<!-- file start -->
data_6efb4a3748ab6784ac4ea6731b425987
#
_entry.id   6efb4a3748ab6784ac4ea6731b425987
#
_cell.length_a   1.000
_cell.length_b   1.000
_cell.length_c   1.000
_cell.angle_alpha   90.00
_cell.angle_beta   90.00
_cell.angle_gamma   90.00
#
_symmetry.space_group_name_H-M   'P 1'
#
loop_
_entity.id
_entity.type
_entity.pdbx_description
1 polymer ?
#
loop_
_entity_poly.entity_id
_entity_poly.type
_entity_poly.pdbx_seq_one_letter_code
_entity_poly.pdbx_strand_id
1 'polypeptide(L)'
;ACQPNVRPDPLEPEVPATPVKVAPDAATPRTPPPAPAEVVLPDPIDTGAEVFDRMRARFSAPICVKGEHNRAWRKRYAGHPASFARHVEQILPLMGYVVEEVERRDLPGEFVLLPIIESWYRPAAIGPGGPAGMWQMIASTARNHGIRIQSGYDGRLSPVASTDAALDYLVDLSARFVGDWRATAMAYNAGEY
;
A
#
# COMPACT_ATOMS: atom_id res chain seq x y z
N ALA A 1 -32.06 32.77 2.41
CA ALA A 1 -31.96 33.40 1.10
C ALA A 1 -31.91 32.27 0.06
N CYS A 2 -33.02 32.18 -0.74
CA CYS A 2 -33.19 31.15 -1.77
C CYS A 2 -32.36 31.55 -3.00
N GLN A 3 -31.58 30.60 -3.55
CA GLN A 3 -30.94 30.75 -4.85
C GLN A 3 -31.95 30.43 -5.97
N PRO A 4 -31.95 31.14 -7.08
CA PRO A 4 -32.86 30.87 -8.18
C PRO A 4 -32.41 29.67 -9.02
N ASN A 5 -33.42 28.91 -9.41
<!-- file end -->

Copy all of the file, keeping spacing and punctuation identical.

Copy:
data_6efb4a3748ab6784ac4ea6731b425987
#
_entry.id   6efb4a3748ab6784ac4ea6731b425987
#
_cell.length_a   1.000
_cell.length_b   1.000
_cell.length_c   1.000
_cell.angle_alpha   90.00
_cell.angle_beta   90.00
_cell.angle_gamma   90.00
#
_symmetry.space_group_name_H-M   'P 1'
#
loop_
_entity.id
_entity.type
_entity.pdbx_description
1 polymer ?
#
loop_
_entity_poly.entity_id
_entity_poly.type
_entity_poly.pdbx_seq_one_letter_code
_entity_poly.pdbx_strand_id
1 'polypeptide(L)'
;ACQPNVRPDPLEPEVPATPVKVAPDAATPRTPPPAPAEVVLPDPIDTGAEVFDRMRARFSAPICVKGEHNRAWRKRYAGHPASFARHVEQILPLMGYVVEEVERRDLPGEFVLLPIIESWYRPAAIGPGGPAGMWQMIASTARNHGIRIQSGYDGRLSPVASTDAALDYLVDLSARFVGDWRATAMAYNAGEY
;
A
#
# COMPACT_ATOMS: atom_id res chain seq x y z
N ALA A 1 -32.06 32.77 2.41
CA ALA A 1 -31.96 33.40 1.10
C ALA A 1 -31.91 32.27 0.06
N CYS A 2 -33.02 32.18 -0.74
CA CYS A 2 -33.19 31.15 -1.77
C CYS A 2 -32.36 31.55 -3.00
N GLN A 3 -31.58 30.60 -3.55
CA GLN A 3 -30.94 30.75 -4.85
C GLN A 3 -31.95 30.43 -5.97
N PRO A 4 -31.95 31.14 -7.08
CA PRO A 4 -32.86 30.87 -8.18
C PRO A 4 -32.41 29.67 -9.02
N ASN A 5 -33.42 28.91 -9.41